Like the dream of immortality, the vision of political power that outlasts the eight years of a single presidency can be an irresistible lure to politicians. One version of the dream involves electoral power. For example, Karl Rove is said to have a plan for the Republican Party to dominate for 30 or 40 years, much as it did after the election of William McKinley in 1896, which helped break a period of partisan deadlock. The other version of the dream involves structuring policies and statutes that will protect themselves against democratic change, conditions that a future majority cannot break.
Constitutional amendments and the appointment of ideological judges are one way to reach into the future, but perhaps the most successful tactic ever to dictate the terms of government policy for generations to come was what has been called “The Permanent New Deal.” The entitlement programs that began in the 1930s with Social Security, blossomed into other social-insurance programs in the 1960s, and were expanded in the 1970s -- through such clever moves as cost-of-living indexing -- became, for many decades, almost part of the backdrop of American politics, the unchanging screen against which the other dramas played out.
In a new introduction to political scientist E.E. Schattschneider's great 1942 book, Party Government, Sidney A. Pearson succinctly describes the choice facing liberals at the end of the Roosevelt era: “Two basic avenues of approach seemed to be possible. The first approach was the creation of an administrative state in which the New Deal programs would be treated as entitlements and thus beyond the reach of democratic majorities that might coalesce in Congress. In Roosevelt's words, the Democratic Party would be “a party to end parties.” A second approach would be to continue the progressive commitment to participation by the electorate.”
(For Schattschneider, the first approach was linked to a strong presidency with a national vision and strong, ideological parties, while the second was associated with the gridlock of congressional politics driven by narrow local interests and weak party allegiances. That analysis may not apply to today's ideological and partisan Congress.)
By taking the first approach, liberals committed themselves to a long battle for high stakes. As long as it worked, the idea of entitlement -- incorporating both an individual right to benefits and a budgetary approach that takes the program out of the ordinary annual squabble over a fixed pie of discretionary spending -- would mean that Americans would continually encounter the beneficent hand of an expansive government. Meanwhile, the security provided by entitlements would in turn reinforce the political consensus that created them.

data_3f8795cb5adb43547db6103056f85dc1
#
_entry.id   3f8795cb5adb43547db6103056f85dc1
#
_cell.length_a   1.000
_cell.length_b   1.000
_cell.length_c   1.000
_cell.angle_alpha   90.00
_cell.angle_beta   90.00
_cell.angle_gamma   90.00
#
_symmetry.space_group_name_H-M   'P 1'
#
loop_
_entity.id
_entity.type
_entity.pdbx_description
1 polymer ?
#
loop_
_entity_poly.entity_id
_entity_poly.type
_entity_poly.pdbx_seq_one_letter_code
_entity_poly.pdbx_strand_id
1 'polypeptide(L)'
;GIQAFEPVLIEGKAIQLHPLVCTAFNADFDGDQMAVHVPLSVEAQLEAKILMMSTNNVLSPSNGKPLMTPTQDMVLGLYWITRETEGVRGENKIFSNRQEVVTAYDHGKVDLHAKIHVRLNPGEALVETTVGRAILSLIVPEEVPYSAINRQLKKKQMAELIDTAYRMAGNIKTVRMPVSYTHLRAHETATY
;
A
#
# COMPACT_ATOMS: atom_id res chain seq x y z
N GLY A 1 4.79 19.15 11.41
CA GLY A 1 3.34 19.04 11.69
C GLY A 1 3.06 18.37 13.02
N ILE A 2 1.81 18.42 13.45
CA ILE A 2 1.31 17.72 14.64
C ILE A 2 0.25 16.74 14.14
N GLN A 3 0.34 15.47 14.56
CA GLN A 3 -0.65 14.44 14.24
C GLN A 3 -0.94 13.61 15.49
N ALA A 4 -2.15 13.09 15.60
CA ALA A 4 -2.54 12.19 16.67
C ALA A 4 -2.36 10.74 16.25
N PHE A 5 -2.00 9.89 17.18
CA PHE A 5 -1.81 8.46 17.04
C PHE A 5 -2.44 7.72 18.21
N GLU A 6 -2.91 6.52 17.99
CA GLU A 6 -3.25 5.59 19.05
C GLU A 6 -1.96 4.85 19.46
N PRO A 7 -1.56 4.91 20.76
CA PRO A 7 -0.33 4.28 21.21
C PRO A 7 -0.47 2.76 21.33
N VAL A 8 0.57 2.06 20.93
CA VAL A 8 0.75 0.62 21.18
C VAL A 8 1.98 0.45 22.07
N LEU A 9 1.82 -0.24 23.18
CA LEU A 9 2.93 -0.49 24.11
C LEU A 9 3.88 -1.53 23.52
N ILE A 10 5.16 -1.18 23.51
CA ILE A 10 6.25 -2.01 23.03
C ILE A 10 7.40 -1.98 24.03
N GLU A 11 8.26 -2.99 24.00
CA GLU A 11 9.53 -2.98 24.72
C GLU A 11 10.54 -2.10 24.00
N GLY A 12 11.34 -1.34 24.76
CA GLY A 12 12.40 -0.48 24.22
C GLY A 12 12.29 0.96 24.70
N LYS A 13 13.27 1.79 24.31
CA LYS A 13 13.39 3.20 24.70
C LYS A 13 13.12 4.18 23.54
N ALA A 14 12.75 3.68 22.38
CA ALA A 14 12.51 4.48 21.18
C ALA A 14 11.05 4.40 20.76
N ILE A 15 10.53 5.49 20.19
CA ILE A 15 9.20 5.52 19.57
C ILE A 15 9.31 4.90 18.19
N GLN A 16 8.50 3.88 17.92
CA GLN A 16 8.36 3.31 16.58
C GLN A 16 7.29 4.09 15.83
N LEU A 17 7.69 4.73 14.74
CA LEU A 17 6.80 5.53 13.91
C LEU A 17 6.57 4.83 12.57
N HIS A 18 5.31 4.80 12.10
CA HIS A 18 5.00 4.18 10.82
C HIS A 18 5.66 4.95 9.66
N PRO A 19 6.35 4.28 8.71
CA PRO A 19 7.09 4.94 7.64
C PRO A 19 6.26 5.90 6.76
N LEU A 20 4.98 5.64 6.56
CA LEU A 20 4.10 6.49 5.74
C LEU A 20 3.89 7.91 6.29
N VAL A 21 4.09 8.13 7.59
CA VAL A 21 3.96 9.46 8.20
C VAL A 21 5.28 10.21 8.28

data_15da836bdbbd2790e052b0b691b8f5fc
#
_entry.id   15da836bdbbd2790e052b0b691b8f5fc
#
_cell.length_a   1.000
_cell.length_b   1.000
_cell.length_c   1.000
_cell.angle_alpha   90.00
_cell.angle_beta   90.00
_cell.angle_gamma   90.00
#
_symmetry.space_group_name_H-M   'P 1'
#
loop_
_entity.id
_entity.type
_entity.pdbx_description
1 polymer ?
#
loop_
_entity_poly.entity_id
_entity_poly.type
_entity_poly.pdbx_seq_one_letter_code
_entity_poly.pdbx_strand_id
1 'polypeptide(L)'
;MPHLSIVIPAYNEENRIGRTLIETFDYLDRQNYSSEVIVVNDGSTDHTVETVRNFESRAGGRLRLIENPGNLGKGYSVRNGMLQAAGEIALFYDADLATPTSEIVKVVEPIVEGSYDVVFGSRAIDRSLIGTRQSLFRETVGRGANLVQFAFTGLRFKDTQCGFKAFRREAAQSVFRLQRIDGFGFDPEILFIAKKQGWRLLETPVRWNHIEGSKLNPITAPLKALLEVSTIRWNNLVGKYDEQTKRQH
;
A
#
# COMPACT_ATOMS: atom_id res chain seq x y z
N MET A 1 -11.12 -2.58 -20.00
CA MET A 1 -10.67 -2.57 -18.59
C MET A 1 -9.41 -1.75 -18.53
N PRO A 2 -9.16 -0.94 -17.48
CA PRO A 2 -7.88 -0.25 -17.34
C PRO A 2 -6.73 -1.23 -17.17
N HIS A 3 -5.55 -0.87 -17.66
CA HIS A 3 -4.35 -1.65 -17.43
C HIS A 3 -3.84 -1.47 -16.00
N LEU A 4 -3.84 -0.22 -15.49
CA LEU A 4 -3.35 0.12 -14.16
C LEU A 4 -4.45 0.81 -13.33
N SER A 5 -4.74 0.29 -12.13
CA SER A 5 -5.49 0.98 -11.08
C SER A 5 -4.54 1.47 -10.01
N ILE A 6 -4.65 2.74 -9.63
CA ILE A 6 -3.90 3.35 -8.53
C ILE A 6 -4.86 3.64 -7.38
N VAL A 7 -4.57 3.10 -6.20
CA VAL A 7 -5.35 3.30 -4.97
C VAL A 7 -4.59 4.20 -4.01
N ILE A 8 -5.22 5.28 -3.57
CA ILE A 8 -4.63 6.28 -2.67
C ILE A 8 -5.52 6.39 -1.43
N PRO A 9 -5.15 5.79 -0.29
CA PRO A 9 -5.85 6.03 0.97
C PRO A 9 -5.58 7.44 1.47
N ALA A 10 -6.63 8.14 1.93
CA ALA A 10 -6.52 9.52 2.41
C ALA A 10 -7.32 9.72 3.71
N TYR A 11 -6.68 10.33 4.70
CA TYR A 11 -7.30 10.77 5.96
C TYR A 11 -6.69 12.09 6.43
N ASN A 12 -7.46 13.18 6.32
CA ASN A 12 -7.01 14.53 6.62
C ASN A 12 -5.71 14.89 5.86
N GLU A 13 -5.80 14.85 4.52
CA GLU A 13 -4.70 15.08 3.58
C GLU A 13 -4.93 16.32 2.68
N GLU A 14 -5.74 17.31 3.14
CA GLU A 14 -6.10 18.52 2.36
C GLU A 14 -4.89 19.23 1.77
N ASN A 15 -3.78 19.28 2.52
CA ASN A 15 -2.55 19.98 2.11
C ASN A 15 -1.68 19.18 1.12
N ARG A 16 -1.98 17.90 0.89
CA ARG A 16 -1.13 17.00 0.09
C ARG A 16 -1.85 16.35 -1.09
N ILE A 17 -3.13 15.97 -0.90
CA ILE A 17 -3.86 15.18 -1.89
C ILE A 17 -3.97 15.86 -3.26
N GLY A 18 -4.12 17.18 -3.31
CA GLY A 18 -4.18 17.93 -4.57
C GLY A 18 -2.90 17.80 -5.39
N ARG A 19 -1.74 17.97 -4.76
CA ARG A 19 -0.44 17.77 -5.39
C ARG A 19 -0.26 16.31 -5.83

Naturally, the gyre turned, and if one wants to segment history into 30-year cycles, a convenient turning point would be the publication in 1975 of a manifesto by a young congressman named David Stockman in The Public Interest titled “The Social Pork Barrel.” Stockman complained of “the apparently immutable tendencies of fiscal politics to close the door to any fundamental innovation in strategy well into the future.” (One of the “innovations” that Stockman claimed to want was “national health insurance.”)
The article helped lift Stockman out of congressional obscurity, and he was appointed as Ronald Reagan's first director of the Office of Management and Budget. There he adopted a little-used technical tool of the budget process known as reconciliation to force the first serious rollback of entitlement spending. The stultifying congressional politics of the next two decades, whether under the uninformative names Gramm-Rudman Act or “pay as you go,” were all about mechanisms to restrict the expansion of entitlements. In the 1990 budget reconciliation deal, the choice facing liberals in the 1940s was again on the table, as Democratic Senator Robert Byrd struck a deal with the first President Bush's budget director, Richard Darman, to limit entitlement growth in exchange for greater freedom in discretionary spending. The major moves to expand entitlements -- the Catastrophic Health Care Act of 1988 and the Clinton health plan of 1993 -- went crashing to defeat, in part because opponents understood the political potency of entitlements.